Green Housing For The Homeless Saves San Francisco Cash

Is it a trend? We’ve seen green low-income housing the city of Rome, Ga., expected to earn LEED for Homes certification at the Silver level. We’ve seen solar installed across a wide range of affordable housing units in Washington D.C. and St. Louis. We’ve seen comprehensive green build strategies at work in both the Via Verde and Hegeman affordable housing developments in New York — and now San Francisco has added another project to its green affordable housing lineup with the Richardson Apartments.

Fast CoExist reports that the recently completed development provides formerly homeless residents (many of whom live with physical and mental disabilities) with green living spaces and in-house social services. Located in San Francisco’s Hayes Valley neighborhood, this single-room occupancy (SRO) building, designed by David Baker and Partners Architects, is part of the larger Market + Octavia Neighborhood Plan, which aims to create a dense, transit-oriented neighborhood with streets that are friendly to pedestrians and bicyclists in an area beneath a former freeway overpass that collapsed during the 1989 earthquake.

Richardson apartments

image via David Baker and Partners

Comprising 120-units, this five-story building features sustainably harvested wood (including redwood and elm) and a landscaped courtyard, complete with tile mosaics. Sunshades outside the apartment windows allow natural daylighting to enter the buildings without contributing undue heat, and the water at the Richardson is warmed courtesy of the sun, which also kicks in electricity, via the building’s solar panels. The courtyard contains a bioswale that helps to purify stormwater run off, and up top, the building’s green roof helps to do the same.

Intelligent lighting controls dim or switch off the lights when the sun comes out, and turn them back on again when the sun disappears. Low-VOC paints and finishes help to create a healthy, comfortable indoor environment for residents, as do the various amenities in the building specifically tailored to its population, which include grab bars and wheelchair-accessible showers. The neighborhood in which the building is located is widely accessible to public transportation, and the Richardson features parking for bikes (though not for cars), in keeping with the vision of a dense, transit-oriented neighborhood.

Richardson Apartments

image via David Baker and Partners

The project was designed and built with the guidance of the Build It Green GreenPoint Rated and Green Communities checklists, which the architects used as a guide to incorporating green and energy efficient features into the project.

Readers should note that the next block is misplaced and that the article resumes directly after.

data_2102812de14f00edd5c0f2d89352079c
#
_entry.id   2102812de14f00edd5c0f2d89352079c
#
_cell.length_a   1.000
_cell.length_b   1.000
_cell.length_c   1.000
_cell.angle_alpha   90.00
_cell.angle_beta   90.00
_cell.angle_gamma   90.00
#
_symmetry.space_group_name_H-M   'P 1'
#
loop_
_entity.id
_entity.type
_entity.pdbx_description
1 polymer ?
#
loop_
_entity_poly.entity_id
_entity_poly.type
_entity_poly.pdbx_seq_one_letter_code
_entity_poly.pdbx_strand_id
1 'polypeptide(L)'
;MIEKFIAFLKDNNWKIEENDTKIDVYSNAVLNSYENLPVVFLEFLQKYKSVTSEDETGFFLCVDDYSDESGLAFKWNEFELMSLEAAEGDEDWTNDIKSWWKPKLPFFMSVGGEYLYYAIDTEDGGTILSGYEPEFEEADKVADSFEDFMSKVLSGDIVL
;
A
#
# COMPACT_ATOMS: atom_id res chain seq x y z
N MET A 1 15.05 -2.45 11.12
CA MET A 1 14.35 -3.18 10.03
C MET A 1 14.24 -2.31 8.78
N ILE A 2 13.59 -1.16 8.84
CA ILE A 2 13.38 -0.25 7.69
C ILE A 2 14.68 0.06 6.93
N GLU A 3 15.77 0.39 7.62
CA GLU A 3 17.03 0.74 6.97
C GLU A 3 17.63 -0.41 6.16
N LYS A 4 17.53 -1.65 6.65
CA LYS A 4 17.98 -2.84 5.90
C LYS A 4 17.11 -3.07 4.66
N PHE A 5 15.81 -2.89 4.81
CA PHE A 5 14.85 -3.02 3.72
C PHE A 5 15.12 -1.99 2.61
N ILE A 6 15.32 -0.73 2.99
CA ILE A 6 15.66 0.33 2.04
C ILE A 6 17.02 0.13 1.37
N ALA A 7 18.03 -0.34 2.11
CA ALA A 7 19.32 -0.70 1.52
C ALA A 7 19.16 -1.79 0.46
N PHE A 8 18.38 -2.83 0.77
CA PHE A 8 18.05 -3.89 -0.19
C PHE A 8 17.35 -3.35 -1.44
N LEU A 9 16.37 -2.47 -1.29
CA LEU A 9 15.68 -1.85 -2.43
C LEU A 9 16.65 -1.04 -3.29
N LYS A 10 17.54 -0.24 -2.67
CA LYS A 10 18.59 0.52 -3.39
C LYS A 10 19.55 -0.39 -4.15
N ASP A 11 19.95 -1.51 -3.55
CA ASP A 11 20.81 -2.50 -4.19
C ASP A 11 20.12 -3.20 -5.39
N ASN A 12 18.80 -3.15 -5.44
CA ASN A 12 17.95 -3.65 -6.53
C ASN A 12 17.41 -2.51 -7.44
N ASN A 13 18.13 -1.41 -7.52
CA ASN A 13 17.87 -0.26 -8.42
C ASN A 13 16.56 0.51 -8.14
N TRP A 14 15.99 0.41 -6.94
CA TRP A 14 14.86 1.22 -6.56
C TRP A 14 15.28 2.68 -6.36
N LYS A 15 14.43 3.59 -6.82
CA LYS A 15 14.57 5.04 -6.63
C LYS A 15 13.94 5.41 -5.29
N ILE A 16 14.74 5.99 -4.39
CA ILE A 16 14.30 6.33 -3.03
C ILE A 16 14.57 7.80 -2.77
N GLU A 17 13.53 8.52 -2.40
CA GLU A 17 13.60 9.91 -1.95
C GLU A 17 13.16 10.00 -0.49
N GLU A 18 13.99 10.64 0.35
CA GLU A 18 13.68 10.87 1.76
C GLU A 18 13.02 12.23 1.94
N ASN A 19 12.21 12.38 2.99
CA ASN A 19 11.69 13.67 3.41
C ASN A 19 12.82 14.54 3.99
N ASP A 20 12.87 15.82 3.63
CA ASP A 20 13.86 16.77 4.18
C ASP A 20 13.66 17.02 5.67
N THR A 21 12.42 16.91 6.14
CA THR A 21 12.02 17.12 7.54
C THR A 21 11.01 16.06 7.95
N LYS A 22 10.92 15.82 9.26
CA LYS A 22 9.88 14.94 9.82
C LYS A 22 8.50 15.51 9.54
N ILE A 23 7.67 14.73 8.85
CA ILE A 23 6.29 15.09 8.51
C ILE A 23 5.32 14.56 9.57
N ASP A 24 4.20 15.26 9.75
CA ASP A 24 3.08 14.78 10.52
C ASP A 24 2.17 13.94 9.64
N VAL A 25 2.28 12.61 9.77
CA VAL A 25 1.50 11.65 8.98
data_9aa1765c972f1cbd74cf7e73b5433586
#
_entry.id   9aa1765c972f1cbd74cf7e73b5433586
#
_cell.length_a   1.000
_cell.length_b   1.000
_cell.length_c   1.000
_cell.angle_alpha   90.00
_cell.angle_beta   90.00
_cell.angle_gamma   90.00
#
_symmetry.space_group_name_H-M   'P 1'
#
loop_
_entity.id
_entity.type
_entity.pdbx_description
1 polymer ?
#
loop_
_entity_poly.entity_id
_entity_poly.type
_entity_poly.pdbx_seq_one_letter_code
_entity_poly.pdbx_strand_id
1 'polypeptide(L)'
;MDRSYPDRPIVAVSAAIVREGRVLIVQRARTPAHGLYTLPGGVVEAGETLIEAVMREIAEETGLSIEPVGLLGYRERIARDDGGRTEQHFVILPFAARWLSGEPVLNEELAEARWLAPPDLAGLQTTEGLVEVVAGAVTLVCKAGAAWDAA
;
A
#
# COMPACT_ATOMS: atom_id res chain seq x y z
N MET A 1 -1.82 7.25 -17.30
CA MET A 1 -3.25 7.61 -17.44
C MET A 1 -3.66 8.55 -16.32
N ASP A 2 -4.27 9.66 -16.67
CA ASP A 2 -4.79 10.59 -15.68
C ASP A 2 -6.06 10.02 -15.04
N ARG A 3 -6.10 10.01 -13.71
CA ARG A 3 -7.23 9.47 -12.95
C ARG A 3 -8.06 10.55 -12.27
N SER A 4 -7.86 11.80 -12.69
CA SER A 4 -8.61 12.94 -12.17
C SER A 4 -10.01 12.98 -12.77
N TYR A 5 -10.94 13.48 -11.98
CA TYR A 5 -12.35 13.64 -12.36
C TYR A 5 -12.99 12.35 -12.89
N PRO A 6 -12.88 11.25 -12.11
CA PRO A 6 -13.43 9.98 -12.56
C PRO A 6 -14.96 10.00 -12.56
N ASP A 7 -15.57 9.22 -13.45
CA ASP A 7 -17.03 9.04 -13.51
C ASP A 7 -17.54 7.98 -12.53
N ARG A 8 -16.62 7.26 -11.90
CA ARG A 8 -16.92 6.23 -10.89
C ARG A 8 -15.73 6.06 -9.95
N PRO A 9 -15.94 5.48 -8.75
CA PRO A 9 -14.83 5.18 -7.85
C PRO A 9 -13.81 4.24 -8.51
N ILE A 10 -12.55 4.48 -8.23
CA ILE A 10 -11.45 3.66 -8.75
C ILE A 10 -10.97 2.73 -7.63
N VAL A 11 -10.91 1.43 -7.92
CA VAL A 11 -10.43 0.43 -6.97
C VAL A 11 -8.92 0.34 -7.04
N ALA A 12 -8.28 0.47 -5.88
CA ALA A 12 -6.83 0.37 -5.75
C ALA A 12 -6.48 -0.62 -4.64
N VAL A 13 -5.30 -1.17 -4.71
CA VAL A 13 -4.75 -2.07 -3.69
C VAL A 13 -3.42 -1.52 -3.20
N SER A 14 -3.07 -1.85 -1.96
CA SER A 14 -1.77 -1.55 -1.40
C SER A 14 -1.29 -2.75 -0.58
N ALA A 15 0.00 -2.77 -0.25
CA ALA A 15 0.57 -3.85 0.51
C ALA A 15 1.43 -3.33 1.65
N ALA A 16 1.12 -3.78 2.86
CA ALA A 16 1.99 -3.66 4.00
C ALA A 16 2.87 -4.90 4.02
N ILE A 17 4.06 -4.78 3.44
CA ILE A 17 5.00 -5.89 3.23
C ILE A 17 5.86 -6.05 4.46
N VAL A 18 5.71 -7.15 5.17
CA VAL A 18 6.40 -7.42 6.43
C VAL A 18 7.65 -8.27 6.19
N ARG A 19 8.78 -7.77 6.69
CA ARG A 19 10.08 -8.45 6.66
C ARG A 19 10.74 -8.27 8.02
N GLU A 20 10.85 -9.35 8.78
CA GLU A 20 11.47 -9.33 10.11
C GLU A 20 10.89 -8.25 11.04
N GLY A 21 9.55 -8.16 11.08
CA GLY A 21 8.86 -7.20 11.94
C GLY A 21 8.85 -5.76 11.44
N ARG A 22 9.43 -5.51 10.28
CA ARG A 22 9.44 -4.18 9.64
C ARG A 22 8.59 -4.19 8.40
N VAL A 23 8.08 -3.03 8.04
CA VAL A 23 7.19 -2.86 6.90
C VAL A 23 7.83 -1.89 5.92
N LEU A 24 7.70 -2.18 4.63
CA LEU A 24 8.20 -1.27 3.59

The rooms at the Richardson Apartments average only 300 square feet, but the building offers just about everything a formerly homeless person could require, including a counseling center, a medical clinic, a community room and a lounge. Retail spaces at the ground level contain a Vietnamese sandwich shop, a picture frame shop, and — most importantly for the building’s residents — a bakery and cafe that provides a “paid learning experience” for those who are both disabled and homeless or at risk of becoming so.

This is an all-affordable housing building, with residents paying 30 percent of their income as rent (up to $870, max). That represents a huge savings for residents, of course, over the common city housing stock, but the building helps to save cash for the city as well: 120 residents of the Richardson racked up around $2.4 million in city and medical services in the year before moving in, and that number has dramatically dropped in the time since, due to the building’s onsite medical clinic.

If this strikes you as a good model for affordable housing, the City of San Francisco would appear to agree, as it currently has another 120-unit affordable housing development in the works, designed along similar lines.

Susan DeFreitas has covered all manner of green technology for EarthTechling since 2009. She is a graduate of Prescott College for the Liberal Arts and the Environment, and has a background in marketing green businesses. Her work on green living has been featured in Yes! Magazine, the Utne Reader and Natural Home.

1 Comment

  • Reply October 5, 2012


    30×10? London has places like that in the financial center, and young people can afford housing close to work. I met a guy who was very happy with his 30×10 room, even though he had to share a bathroom with others. They kept the place spotless and had daily cleaning service. It worked for him.

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